Discuss Home · Bootstrapped Podcast · Scribbleton Personal Wiki · HelpSpot Customer Service Software

How do you guarantee Business Continuity for enterprise customers?


#1

Hi Guys! Long time since my last post here …

I had a demo call yesterday with a prospective customer for my new application Docparser. The customer really likes the product and wants to integrate it into their system. They already upgraded to a paid subscription in order to better evaluate the product.

Now here is the catch … the customer is a rather big company and they would want to rely a big part of their business on Docparser. Understandable, they are concerned about me going out of business or changing my business model one day.

So the question which came up during the call was: “What happens if you go out of business? How can we secure continuity of operations in this case?”

The customer basically told me I should come up a proposition. I think they would not mind paying extra for a some kind of Technology Escrow service. I’m however not sure if I want to deal with all the overhead associated to such an operation.

Did you guys go through a similar situation already? Are there any best-practises I can follow?


#2

An excellent question.

There were some good responses to a similar question earlier:

Some escrow options were discussed here:


#3

Thanks @SteveMcLeod for the two links! I searched the forum but apparently I used the wrong terms.

The first link is very helpful and the answer of @patio11 sums it up pretty well. I think for now, I’ll just tell the customer that the contract volume is just too low to justify setting up the legal framework. That being said, creating a continuity plan for the business is definitely something I will be doing soon.


#4

This is the wording I’ve recently proposed in a similar situation:

Mitigation against SUPPLIER being unable to fulfil this order

If, during the term of this order, SUPPLIER ceases trading or for any other reason is unable to fulfil the terms of this order, CUSTOMER will have the right to:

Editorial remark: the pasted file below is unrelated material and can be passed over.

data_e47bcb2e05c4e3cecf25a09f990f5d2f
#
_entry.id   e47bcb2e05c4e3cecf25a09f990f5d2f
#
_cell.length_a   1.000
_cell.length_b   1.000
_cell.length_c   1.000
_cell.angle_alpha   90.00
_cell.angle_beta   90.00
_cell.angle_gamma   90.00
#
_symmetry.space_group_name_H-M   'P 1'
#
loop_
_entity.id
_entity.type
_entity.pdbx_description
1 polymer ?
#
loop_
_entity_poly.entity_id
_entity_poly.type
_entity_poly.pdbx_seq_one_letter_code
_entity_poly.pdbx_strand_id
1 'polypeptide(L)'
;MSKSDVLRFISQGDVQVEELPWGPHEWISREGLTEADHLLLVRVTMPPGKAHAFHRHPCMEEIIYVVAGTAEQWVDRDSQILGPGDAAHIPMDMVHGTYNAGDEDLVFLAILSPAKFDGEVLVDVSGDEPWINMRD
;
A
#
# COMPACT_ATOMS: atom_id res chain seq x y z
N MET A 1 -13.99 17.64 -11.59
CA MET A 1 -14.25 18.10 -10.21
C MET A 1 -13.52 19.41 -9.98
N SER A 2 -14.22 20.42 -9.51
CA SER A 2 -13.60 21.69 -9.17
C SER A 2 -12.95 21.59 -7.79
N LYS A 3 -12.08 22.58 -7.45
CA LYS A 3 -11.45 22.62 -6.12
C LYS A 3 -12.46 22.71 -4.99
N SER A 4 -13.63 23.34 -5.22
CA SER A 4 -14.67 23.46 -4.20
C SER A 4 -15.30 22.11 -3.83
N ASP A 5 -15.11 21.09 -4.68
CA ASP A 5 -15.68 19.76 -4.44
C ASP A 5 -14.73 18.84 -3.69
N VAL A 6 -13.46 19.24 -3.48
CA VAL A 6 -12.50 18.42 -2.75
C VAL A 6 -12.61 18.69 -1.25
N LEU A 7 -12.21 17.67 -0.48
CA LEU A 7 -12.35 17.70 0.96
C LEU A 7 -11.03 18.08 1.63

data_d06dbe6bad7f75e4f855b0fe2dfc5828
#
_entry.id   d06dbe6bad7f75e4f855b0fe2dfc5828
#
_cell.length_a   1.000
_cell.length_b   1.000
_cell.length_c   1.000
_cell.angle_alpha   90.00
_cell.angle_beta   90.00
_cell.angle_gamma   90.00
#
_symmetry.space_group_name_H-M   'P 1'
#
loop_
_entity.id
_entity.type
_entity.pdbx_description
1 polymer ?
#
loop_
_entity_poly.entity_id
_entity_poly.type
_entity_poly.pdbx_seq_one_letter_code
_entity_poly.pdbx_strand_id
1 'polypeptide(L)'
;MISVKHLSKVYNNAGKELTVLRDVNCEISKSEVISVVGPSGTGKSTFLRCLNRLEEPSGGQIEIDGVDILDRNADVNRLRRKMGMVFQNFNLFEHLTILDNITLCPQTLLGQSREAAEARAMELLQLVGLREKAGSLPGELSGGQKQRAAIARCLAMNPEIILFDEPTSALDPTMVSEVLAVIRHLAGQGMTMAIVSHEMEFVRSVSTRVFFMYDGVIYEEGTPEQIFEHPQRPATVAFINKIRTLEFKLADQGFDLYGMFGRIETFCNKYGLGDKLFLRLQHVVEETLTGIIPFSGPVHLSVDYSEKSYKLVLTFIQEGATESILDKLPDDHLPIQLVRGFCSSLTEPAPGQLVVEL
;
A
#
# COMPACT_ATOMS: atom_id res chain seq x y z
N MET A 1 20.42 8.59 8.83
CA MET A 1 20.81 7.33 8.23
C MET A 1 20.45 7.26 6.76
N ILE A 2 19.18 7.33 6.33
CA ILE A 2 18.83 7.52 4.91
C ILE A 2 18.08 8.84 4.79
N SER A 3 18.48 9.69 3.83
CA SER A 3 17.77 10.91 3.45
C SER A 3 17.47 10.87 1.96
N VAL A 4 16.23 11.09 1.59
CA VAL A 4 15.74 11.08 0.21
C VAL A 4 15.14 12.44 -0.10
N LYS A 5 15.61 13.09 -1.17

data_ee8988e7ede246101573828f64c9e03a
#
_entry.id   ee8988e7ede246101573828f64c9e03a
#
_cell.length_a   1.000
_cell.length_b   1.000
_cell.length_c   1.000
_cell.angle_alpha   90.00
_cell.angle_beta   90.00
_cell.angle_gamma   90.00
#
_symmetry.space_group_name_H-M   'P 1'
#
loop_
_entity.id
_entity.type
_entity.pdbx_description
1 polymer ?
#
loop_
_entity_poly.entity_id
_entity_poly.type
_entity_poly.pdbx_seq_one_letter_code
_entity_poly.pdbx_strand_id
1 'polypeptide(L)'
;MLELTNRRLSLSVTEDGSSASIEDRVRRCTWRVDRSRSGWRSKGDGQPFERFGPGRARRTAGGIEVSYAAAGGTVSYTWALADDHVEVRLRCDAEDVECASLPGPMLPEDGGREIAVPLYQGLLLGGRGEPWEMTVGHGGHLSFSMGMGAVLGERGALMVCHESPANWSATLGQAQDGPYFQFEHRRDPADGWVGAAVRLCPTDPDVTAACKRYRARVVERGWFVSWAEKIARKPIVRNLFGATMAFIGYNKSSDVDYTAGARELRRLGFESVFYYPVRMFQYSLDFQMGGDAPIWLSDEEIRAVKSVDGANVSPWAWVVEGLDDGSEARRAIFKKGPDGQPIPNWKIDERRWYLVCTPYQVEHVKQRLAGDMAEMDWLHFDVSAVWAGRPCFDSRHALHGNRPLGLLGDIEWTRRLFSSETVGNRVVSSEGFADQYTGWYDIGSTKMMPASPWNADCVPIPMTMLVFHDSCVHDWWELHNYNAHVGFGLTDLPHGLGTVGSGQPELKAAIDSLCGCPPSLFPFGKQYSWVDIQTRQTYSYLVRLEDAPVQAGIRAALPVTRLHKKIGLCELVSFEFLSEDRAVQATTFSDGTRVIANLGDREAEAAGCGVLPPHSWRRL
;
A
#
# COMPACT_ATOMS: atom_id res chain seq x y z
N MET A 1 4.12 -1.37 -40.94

1. Take ownership of the Heroku environments for https://customer.example.com for use only by CUSTOMER and its subsidiaries.
  2. Receive non-exclusive, non-transferable licence to the PRODUCT source code for use only by CUSTOMER and it’s subsidiaries, together with access to the source code.

To exercise these rights, a representative of CUSTOMER will contact SUPPLIER and request that access. CUSTOMER will need to provide a Heroku account to take ownership of the environments. SUPPLIER will transfer ownership to the provided account and provide the PRODUCT source code as an archive file. The non-exclusive, non-transferable licence will granted in the act of sending the source code in compliance with this agreement.

Under this agreement, SUPPLIER will ensure that at least two members of the SUPPLIER team are able to give effect to this agreement. These contacts are A and B. Their contact details are provided below. SUPPLIER will advice of any change to these contact details as soon as reasonably possible.

It’s currently getting reviewed by their legal team.

I went this route because I can’t see how escrow would practically work for either of us. Of course, this turns on the customer paying enough for a dedicated environment in the first place.


#5

For picky corporate customers we are giving a read-only access to the repos in Bitbucket, as well as instruction how to build and install software. In the software there is an option to backup your own data and import it into any environment.


#7

This is probably the approach with the lowest headache, unless it can be profitable to steal your code.


#8

Thanks guys for all the good advice and insights! It seems like the customer will continue using Docparser even without fully guaranteed business continuity (contract + escrow) in place. I think it really helped discussing the topic on the phone and assuring them that we are not planning to shut down operations anytime soon.